• What about NaviNet‘s entrance into the EMR world? Can they leverage their existing connections with so many providers to be a major player in not just interoperability but in EMR as well?
  • Even the big behemoth of a company, GE surprised me when I visited with them. There was a polish and a professionalism that I loved about my visit with GE and GE’s Centricity Advance people. I think there’s a fair comparison with Microsoft. Something about the nature of the US loves the underdog and hates the big name player. Yet, the big company just keeps executing their vision and many doctors are going to happily buy and use their products.
  • What about Ingenix‘s multiple EMR offering strategy? Will it just be confusing to clinicians or will they effectively differentiate their various offerings while providing a backbone for interoperability as well? Is the future large EMR vendor one that aggregates a bunch of niche specific EMR companies?
  • What impact will the transcription based EMR vendors have on the market? I wrote about the change from transcription company to EMR vendor earlier this week. Watch for the names MD-IT, FutureNet, Intivia, and MxSecure.
  • Many people probably don’t recognize the name MedPlus. However, everyone knows the company behind the MedPlus Care360 EMR: Quest Diagnostics. There’s something powerful about being able to turn on an EMR in a medical practice with basically the flip of an electronic switch. That’s what MedPlus can do since Care360 is already being used in so many clinics that use Quest for their lab work. Add in their existing lab sales staff that already have relationships with large numbers of clinics and they’re going to be a very interesting player in the EMR space.
  • Free EMR is a really compelling marketing tool. There’s a reason that Practice Fusion and Mitochon Systems free EMR offerings get so much press and so many doctors evaluating their EMR offerings. While many might disagree with their model or even believe that it will fail, these companies have and will have an interesting impact on the EMR landscape.
  • MicroMD offers an interesting approach. First, because of their existing LONG term practice management clients. Second, because of the interesting integration with the supply side of their company. Not to mention, the executives that I met with were some of the most realistic people and well thought out people I met at HIMSS.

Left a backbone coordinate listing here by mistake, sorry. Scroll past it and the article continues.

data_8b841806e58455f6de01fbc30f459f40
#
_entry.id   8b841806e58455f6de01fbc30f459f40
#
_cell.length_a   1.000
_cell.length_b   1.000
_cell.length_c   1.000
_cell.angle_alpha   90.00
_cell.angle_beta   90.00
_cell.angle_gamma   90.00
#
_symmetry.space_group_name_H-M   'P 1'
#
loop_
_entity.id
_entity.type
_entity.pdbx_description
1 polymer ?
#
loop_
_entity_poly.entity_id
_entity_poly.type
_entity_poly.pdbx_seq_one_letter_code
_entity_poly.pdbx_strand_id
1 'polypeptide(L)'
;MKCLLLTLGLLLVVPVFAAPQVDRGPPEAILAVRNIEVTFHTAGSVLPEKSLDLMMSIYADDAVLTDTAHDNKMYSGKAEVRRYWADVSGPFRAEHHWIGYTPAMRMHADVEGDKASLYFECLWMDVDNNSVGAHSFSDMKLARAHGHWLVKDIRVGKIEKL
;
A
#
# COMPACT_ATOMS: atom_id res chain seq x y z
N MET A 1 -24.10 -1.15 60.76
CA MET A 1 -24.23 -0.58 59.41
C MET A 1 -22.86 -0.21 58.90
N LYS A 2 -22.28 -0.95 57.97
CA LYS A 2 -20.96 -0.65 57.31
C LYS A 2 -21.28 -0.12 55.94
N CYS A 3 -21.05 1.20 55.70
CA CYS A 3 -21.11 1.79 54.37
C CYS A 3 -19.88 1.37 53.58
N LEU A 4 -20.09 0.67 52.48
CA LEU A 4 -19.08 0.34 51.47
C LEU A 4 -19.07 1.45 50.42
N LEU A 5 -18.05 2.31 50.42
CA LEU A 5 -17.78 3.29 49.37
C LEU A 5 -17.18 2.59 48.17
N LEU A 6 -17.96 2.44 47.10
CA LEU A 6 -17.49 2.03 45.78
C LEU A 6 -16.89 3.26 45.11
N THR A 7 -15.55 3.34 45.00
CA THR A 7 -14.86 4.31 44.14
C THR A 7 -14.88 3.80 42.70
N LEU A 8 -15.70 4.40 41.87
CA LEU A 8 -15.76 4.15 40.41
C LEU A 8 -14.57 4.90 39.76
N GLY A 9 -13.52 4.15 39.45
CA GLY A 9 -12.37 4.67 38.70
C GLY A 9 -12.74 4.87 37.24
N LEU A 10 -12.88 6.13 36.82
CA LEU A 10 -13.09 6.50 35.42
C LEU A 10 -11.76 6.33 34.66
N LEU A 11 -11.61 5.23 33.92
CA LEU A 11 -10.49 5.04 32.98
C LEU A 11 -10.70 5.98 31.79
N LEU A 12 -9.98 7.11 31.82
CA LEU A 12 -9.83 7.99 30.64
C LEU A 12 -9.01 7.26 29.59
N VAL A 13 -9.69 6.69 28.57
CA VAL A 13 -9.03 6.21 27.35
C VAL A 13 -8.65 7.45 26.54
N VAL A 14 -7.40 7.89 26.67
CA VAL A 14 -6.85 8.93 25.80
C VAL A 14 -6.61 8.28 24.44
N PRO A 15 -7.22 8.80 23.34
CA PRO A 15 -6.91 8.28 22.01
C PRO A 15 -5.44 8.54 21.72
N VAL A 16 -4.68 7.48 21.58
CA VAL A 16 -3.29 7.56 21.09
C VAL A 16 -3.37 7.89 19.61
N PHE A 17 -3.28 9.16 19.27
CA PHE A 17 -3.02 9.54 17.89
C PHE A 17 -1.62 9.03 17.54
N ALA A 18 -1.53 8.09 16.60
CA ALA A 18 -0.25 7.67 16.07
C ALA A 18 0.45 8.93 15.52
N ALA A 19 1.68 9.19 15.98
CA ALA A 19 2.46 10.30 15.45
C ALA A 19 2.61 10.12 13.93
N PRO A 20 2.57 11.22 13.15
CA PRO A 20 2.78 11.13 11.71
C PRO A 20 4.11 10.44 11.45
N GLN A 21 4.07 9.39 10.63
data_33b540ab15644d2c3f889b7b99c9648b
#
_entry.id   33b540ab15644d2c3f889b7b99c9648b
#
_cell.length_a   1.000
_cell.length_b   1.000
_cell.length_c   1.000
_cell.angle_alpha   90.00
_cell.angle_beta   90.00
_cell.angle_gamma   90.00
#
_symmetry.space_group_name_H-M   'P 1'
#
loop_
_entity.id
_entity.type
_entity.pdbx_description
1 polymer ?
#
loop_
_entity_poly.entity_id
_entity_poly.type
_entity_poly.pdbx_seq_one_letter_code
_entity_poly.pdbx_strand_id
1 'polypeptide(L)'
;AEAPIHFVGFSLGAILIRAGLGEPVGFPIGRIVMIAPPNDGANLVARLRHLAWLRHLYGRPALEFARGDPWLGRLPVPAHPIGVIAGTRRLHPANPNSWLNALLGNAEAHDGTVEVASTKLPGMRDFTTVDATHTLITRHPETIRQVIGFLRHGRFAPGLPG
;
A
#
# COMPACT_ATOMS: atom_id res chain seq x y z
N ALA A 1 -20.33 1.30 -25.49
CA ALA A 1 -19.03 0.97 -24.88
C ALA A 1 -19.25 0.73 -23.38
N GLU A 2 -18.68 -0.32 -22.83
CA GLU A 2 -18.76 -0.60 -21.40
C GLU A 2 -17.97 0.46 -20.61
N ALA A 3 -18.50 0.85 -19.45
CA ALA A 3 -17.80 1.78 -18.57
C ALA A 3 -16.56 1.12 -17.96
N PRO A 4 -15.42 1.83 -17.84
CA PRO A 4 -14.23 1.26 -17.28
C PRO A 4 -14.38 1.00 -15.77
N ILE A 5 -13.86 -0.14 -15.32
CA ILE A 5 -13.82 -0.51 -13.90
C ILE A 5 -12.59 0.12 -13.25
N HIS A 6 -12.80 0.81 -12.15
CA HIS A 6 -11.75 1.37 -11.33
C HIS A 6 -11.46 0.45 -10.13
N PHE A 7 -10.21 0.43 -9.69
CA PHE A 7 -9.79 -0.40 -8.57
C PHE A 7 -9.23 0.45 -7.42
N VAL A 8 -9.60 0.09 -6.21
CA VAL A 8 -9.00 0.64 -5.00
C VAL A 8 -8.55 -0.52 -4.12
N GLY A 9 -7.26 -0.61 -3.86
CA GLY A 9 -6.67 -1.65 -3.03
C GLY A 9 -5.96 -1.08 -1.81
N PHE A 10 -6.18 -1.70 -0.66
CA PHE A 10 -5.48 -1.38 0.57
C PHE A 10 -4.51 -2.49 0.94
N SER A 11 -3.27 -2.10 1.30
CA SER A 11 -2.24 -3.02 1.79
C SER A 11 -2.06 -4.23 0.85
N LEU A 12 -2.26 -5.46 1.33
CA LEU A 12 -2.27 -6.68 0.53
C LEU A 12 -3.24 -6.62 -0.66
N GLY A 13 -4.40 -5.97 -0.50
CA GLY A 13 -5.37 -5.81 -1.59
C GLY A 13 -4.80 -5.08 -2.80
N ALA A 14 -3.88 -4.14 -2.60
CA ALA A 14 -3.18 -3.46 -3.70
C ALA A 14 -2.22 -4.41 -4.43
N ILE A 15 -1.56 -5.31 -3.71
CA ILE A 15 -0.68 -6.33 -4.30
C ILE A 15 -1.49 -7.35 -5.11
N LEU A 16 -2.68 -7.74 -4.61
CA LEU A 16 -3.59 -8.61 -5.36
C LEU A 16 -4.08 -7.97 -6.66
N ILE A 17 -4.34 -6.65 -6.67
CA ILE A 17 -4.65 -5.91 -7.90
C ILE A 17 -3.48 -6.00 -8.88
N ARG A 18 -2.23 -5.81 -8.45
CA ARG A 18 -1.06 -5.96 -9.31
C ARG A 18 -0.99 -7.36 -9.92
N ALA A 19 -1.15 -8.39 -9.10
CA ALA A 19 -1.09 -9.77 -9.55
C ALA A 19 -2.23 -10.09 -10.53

• Props to EMR company MIE that could use a fake EMR company (Extormity) to launch themselves into the EMR discussion while also helping to open up the discussion as well.  If I were a doctor, I’d want to demo their EMR just so I could see if I could find any Extormity features in their EMR.  Although, maybe that’s just the blogger in me.

I could keep going on, but that gives you a bit of flavor of some interesting EMR vendors and their market approaches. Plus, this is just 16 of the 300+ EMR companies that are working in this space. Each one with their own interesting story.

The most exciting thing for an EMR nerd like myself is that we’re really only at the beginning. Wait until we get beyond 15-25% adoption and reach 50% adoption. Then, the fun really begins.

Full Disclosure: Practice Fusion, MD-IT, MxSecure, and Mitochon Systems are all advertisers on this site.’s HIMSS11 coverage was also sponsored by Practice Fusion, provider of the free, web-based Electronic Medical Records (EMR) system used by over 70,000 healthcare providers in the US.

HIMSS11 Thoughts – Day 2

Posted on February 21, 2011 I Written By

John Lynn is the Founder of the blog network which currently consists of 10 blogs containing over 8000 articles with John having written over 4000 of the articles himself. These EMR and Healthcare IT related articles have been viewed over 16 million times. John also manages Healthcare IT Central and Healthcare IT Today, the leading career Health IT job board and blog. John is co-founder of and John is highly involved in social media, and in addition to his blogs can also be found on Twitter: @techguy and @ehrandhit and LinkedIn.

Hopefully none of you were expecting Meaningful Use Mondays. We’re taking the week off thanks to HIMSS, but there will certainly be some meaningful use discussion in my day 2 experience at HIMSS11.

I must admit that my morning was a little disappointing. I’d wanted to see Reich speak, but it ended up being too early for me. So, I followed what he said on Twitter. I’m afraid to say that following it on Twitter might possibly have been better than being there. There’s something really cool about the Twitter back channel conversation at a conference.

I was excited to go to the session Dr. No: The Response to HITECH, but it was a dud for me. Maybe it means I’m just too involved with the HITECH act that she didn’t offer me much to chew on. Plus, the presentation was pretty dry and flat. Oh well, at least I could enjoy the interesting Twitter chatter about the social media session by Mayo Clinic. Makes sense that Twitter would go wild during a social media session.